In Atlanta, Georgia on February 4th, 1968, as part of his message, The Drum Major Instinct, Martin Luther King stated:
Everybody can be great. Because anybody can serve…You only need a heart full of grace. A soul generated by love.
Last week, I was working in the southwestern section of the state of Washington. I was about one hour into a 3-hour professional development session with a group of K-8 teachers and leaders, and I was not receiving a “heart full of grace” from one of the grade level teacher leaders.
She consistently interrupted, at times was rude, and appeared extremely attacking and defensive at the same time. Clearly, something was wrong. I did not know her of course, as this was my first visit to the school, but I knew I needed to find out why she seemed so stressed.
After all, I was thinking, there is still a lot left to this school season, and her students and her colleagues need her to demonstrate a “heart full of grace.”
About the same time, a colleague of mine sent me a link to an NPR article on teacher stress written by Cory Turner. I provide the link here, but a quick summary reveals Turner connecting the words of Penn State professor Mark Greenberg with a stress fix “that is well within each teacher’s control.” The fix?
Turner then goes on to describe the book Mindfulness for Teachers by Patricia Jennings. She reveals mindfulness as “attending to things in the moment with curiosity and acceptance.”
This takes me back to my stressed-out teacher from last week. We took a break, only she did not. She sat at her table and graded papers, while other colleagues took the break. I sat down next to her, ready for a potential battle. Instead, she looked at me and started to cry.
Not sure what to do, I waited and stayed silent. My close friends know that neither behavior is a strength for me. She finally broke the silence and though she never once used the word “stress,” she had all of the symptoms of being overwhelmed by her daily work. A flood of thoughts poured out of her heart…
She was falling behind the curriculum guide and the expected pacing. She did not have enough time to get all of her grading completed. She was using a new textbook. She was doing all of the work for the team and getting no help in return. They were not grateful. She was the team leader, and she was failing. Her kids would not be ready for the state tests in April, and she hated her job at the moment. And, although she was a stranger, she indicated there were some complications with her three-year-old at home.
And now, she was “wasting three hours with me, when she could be getting other work done.” My response was not of course, “you need to be more mindful,” but it was something really close.
Take a look at Jennings definition of mindfulness again:
Attending to things in the moment with curiosity and acceptance
Certainly when we are rushed, when we are knee-deep in the daily grind, it is tough to demonstrate curiosity or acceptance to the circumstances that surround us. Yet, when I wrote HEART! that was exactly my intent: we would slow down, and internally balance our lives so that we could be less stressed at work and at home. Corralling stress at work is less about time, and more about the requisite energy to be mindful leaders and practitioners.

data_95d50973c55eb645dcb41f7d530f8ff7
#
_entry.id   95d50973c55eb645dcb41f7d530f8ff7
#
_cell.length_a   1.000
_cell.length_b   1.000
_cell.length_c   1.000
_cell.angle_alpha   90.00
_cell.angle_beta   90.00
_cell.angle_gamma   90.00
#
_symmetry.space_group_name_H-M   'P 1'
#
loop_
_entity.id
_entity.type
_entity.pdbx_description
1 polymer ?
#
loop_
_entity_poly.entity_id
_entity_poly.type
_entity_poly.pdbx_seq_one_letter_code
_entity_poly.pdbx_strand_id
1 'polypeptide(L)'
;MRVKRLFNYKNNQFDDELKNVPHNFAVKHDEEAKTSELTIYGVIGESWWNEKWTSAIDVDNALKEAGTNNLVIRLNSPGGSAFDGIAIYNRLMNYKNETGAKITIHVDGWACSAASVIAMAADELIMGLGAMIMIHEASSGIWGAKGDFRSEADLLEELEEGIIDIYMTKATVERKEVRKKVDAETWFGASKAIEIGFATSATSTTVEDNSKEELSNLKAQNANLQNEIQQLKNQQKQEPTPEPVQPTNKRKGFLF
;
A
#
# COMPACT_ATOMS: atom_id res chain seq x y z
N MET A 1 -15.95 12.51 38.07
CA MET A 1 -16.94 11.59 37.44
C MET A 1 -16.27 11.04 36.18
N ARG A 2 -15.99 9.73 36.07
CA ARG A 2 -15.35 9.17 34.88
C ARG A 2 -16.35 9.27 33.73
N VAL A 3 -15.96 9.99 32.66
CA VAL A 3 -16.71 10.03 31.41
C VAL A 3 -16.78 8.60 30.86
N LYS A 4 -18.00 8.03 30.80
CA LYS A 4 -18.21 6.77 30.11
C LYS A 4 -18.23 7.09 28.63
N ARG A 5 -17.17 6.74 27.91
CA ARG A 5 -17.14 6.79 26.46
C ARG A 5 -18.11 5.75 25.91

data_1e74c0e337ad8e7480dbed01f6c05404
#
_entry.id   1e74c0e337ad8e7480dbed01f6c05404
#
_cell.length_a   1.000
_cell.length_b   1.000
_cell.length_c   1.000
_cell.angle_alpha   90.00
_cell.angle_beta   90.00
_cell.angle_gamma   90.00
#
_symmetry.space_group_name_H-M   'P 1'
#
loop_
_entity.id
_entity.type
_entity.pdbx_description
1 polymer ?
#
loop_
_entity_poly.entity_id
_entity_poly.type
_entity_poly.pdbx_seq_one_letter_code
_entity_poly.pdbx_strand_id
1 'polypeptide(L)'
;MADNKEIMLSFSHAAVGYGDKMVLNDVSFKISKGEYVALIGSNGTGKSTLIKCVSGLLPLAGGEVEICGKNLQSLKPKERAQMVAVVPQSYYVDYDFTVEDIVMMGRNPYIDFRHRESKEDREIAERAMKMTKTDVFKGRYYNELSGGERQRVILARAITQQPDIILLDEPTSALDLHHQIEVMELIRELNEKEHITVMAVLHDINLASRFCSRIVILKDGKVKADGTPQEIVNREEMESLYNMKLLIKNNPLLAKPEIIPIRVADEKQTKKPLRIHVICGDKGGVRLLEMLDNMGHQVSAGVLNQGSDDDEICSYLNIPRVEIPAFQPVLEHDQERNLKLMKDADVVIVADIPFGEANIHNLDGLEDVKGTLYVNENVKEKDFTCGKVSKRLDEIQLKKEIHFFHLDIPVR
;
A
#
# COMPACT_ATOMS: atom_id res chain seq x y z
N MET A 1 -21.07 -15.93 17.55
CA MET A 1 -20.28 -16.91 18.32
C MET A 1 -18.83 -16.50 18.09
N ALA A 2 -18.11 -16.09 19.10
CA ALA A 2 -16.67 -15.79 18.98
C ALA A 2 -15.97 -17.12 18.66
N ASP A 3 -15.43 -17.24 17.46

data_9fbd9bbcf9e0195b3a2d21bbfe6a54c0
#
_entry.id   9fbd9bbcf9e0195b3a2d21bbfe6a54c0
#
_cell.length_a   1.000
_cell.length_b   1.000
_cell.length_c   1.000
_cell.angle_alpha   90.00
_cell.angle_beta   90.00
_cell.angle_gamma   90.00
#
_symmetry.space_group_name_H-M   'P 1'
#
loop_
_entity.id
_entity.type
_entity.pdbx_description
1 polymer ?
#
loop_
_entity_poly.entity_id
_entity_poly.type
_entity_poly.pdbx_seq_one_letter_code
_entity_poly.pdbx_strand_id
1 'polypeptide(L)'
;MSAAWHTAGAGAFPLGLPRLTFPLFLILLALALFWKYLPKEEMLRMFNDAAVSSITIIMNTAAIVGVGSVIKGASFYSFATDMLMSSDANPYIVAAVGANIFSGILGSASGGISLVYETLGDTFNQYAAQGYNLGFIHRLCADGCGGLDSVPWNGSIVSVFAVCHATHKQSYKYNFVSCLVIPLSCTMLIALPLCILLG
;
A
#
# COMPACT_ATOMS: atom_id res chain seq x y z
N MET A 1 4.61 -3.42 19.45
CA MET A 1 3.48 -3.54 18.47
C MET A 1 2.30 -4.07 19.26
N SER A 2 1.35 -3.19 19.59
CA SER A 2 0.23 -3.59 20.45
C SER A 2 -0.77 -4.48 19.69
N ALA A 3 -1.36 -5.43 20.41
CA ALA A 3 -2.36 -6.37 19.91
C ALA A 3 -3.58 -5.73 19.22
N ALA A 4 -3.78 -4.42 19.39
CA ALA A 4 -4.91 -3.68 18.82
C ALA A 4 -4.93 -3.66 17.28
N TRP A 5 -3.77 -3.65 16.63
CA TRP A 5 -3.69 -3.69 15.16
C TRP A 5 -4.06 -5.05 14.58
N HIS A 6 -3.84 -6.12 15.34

In HEART!, I describe elements of our educational heartprint that might help you or I to become more aware of why we are stressed. One example occurs at the end of PART 3 on Alliances (the A in HEART), as I describe Wharton School Professor Adam Grant’s NYT Bestselling book Give and Take.
In the book, Grant establishes three fundamental styles of social interaction: giving, taking, and matching. Grant describes each of these reciprocity styles as having a descriptive signature.
- Takers like to get more than they give. They place their own interests ahead of others’ needs.
- Givers prefer to give more than they get. They are other-focused, placing more attention on what other people need from them.
- Matchers prefer to keep a score and keep things balanced. They are focused on a principal of fairness and an even exchange of favors.
The least successful relational style is the givers. Does that surprise you?
Givers (like the stressed team leader at my workshop) on a team achieve less success because they place making others better off ahead of their own self-interests. They also set themselves up for burnout and potential resentment.
So, who is at the top of the success ladder then? Get ready!
It also is the givers.
However, if you are to be a successful giver, and not one of those that falls on the stress trash heap, then heed this caution: Embrace high other-interest and high self-interest. As Grant indicates, “Successful givers weren’t just more other-oriented than their peers; they were also more self-interested . . . just as ambitious as takers and matchers.”
In the Grant quote, we discover that to be successful professionals we need to collaborate, but to also be mindful of not being taken advantage of by our students or colleagues. I asked my workshop friend what she had done for herself lately. What did she do for herself on a daily basis that allowed her to protect some low-energy, self-interested Quadrant II time?
What is Quadrant II time? Well, that is Ch. 13 of HEART! Another story for another day.
For now, be mindful of your work in this school season and remember it is okay to give to your students and colleagues, but stay balanced and give to yourself too, so you can do so with a heart filled with acceptance and grace – not just for others, but for yourself too.